To say I take Christmas wrapping seriously would be an understatement. When I was a kid, I loved waiting in the Macy’s gift wrap room and looking at the numbered displays while my mom was using the adjacent ladies’ room. One year, I helped my mom hand-stamp and emboss ALL of the Christmas wrapping paper (I was probably 8 or 9 years old).
I’ve been plotting and planning Christmas gifts and how to wrap them for as long as I can remember, so I was really excited to get to share some of my ideas with you this year. The only problem is that the day after Thanksgiving, we took off for Palm Springs. Blogging away from home is one thing, but crafting away from home is quite the other.
In Palm Springs, I didn’t have ANY of my crafting supplies. No craft punches, no embossing tools, no hot glue gun… I didn’t even have SCISSORS! But I tried to look at it as a positive; without any of my crafting tools, I could create holiday gift wrap ideas that anyone could create, no matter where they were or what tools they had.
I like to create some variety underneath my Christmas tree, so I took five different wrapping supplies and created five different looks to share with you today. Yesterday I shared with you some of my inspiration and here is what I came up with:
First, I went to the local Target and looked for supplies. There is no Joann’s here and there IS a Michael’s, but I wanted to keep with the concept that anyone could recreate these looks and it seems like Target’s are more common than Michael’s.IMG_7286I picked up these 5 things: wrapping paper, mini plastic red ornaments, metallic Sharpies, felt Christmas tree table scatter and red velvet ribbon. I did borrow scissors and some Scotch tape from the friendly people at the hotel front desk.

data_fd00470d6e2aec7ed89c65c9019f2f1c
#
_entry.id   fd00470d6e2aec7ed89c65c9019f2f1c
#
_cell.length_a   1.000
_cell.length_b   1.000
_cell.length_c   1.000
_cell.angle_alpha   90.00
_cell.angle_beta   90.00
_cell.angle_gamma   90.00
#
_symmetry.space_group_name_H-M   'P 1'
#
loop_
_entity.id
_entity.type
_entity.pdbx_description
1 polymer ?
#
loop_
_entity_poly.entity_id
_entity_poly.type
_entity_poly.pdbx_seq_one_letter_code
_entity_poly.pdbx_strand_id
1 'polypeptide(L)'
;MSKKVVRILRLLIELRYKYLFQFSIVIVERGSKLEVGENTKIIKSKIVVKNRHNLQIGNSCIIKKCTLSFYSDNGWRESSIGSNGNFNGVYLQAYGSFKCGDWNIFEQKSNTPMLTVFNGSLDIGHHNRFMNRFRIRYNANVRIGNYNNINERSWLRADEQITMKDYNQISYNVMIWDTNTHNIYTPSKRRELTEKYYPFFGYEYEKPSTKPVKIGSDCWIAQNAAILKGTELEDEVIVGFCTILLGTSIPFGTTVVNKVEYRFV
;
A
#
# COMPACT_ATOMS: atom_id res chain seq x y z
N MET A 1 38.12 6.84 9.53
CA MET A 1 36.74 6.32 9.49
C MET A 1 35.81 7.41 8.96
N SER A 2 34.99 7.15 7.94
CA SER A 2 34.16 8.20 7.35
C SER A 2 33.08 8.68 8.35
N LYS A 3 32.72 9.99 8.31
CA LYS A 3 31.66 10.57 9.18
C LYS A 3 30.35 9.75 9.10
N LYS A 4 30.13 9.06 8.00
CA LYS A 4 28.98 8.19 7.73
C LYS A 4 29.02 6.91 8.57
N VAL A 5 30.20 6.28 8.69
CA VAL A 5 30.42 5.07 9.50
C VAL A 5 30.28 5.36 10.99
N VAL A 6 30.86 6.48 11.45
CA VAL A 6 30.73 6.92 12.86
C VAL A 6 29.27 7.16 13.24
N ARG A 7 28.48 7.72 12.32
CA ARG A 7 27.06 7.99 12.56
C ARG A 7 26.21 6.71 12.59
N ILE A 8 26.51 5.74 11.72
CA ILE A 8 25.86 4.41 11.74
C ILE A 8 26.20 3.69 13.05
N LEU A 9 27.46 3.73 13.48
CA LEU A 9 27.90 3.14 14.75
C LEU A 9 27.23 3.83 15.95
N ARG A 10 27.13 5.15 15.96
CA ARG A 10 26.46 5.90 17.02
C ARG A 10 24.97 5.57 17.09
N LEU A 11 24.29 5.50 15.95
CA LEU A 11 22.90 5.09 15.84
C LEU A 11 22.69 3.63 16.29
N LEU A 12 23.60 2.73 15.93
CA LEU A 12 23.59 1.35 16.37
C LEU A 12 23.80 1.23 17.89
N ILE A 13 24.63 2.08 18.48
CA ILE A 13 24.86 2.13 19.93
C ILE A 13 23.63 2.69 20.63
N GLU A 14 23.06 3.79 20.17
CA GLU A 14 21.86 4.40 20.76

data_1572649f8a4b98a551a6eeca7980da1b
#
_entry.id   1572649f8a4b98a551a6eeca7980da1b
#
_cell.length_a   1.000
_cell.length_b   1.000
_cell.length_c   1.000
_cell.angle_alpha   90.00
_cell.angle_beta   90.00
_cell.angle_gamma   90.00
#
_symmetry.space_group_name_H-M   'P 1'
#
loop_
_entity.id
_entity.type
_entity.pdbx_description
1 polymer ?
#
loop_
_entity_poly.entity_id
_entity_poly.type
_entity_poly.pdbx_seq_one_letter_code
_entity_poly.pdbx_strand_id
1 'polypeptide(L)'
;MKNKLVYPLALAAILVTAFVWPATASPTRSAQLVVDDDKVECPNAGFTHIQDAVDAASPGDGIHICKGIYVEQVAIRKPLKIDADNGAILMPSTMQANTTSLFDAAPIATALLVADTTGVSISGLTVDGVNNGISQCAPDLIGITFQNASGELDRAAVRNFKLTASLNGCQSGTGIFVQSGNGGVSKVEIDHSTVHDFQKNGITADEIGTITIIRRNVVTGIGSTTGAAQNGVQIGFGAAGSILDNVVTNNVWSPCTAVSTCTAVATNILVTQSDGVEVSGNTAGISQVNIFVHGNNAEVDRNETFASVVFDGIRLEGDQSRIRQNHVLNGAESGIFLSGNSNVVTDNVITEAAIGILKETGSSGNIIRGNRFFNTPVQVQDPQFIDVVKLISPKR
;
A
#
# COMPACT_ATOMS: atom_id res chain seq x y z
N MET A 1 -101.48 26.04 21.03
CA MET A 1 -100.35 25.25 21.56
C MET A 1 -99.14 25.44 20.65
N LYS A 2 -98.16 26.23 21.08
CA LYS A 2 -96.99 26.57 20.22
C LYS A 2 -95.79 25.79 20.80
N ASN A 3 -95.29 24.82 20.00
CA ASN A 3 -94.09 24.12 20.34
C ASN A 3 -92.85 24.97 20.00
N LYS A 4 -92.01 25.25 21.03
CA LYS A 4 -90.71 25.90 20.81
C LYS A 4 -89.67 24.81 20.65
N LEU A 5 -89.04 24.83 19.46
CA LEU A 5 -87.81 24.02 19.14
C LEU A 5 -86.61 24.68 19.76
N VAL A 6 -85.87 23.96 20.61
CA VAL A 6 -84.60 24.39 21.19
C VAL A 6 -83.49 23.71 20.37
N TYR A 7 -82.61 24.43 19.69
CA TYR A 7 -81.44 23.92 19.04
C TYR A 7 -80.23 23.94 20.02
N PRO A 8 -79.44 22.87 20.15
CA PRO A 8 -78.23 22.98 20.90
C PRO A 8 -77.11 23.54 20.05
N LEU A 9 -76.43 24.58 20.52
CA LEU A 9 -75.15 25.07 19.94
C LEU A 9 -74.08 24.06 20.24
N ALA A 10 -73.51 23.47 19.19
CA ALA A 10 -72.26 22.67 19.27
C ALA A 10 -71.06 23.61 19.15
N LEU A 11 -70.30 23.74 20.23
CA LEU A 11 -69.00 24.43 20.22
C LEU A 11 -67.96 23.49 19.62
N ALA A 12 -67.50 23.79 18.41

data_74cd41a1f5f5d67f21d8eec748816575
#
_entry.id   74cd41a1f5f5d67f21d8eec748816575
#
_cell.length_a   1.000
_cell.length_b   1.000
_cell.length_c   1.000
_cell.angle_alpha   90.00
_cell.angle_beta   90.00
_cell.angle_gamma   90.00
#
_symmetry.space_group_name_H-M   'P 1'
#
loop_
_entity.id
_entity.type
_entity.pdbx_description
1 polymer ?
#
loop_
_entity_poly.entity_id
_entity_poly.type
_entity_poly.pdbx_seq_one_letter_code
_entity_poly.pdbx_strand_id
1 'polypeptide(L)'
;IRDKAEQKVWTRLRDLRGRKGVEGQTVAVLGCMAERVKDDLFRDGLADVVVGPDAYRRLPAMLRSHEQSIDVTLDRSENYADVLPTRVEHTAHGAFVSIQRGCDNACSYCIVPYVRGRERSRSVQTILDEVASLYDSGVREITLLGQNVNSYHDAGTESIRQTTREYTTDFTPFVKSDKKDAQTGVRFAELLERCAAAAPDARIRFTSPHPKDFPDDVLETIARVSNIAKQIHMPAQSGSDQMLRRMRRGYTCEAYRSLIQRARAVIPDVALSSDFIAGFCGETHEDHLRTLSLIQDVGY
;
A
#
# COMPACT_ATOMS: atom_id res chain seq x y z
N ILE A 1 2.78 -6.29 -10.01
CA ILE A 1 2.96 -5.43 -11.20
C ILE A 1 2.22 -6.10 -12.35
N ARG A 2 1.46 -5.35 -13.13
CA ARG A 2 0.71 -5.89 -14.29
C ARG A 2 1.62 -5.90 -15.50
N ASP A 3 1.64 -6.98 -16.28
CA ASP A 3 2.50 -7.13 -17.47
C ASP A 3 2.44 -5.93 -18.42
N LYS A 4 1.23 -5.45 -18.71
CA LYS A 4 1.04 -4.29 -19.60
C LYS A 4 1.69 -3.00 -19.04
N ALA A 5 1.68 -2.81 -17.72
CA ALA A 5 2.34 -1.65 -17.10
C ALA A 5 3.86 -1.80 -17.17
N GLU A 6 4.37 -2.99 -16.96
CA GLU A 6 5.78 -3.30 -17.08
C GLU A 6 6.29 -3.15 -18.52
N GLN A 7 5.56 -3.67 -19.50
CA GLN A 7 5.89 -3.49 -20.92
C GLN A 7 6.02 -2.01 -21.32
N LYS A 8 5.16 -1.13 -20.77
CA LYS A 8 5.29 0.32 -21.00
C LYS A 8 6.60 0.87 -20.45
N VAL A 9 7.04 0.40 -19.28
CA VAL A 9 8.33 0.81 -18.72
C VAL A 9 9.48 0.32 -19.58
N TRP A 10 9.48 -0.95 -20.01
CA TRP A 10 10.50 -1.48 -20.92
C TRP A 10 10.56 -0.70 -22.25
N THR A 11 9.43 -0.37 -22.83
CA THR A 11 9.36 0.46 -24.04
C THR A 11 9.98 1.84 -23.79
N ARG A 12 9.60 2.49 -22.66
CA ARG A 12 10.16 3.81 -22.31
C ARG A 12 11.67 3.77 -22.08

I created the first look with a traditional ribbon tying and bow and then I tied on matte plastic ornament that I personalized with the metallic Sharpie. This wrapping concept also takes care of the gift tag!
For this next look, I made a simple “belt” for the gift, by simply cutting two slits in the center of the “table scatter” felt tree. Then I slid the ribbon in and out of the slits from both sides and trimmed the ends.
This way of tying ribbon uses a lot less ribbon than the first method. You start on the front of the bottom right corner and then move both sides around the back and to the front of the opposite corner. Tie with a simple bow and then affix with two of the ornament “charms.”
This method used the traditional tying of the first example, but instead of a bow, I cut a criss-cross into the tips of the trees and pulled the ribbon through all three trees. Then, I arranged the trees to look like holly leaves and used the ribbon that I pulled through the top to make little holly berries.
On this last version, I thread three ornaments through the ribbon and then wrapped the ribbon around the gift four times. I fastened the ribbon in the back of the gift with a knot and some Scotch tape.
In order to create even MORE variance between your packages, I traditionally purchase two or three coordinating wrapping papers to use. Any more that that will make your tree look cluttered.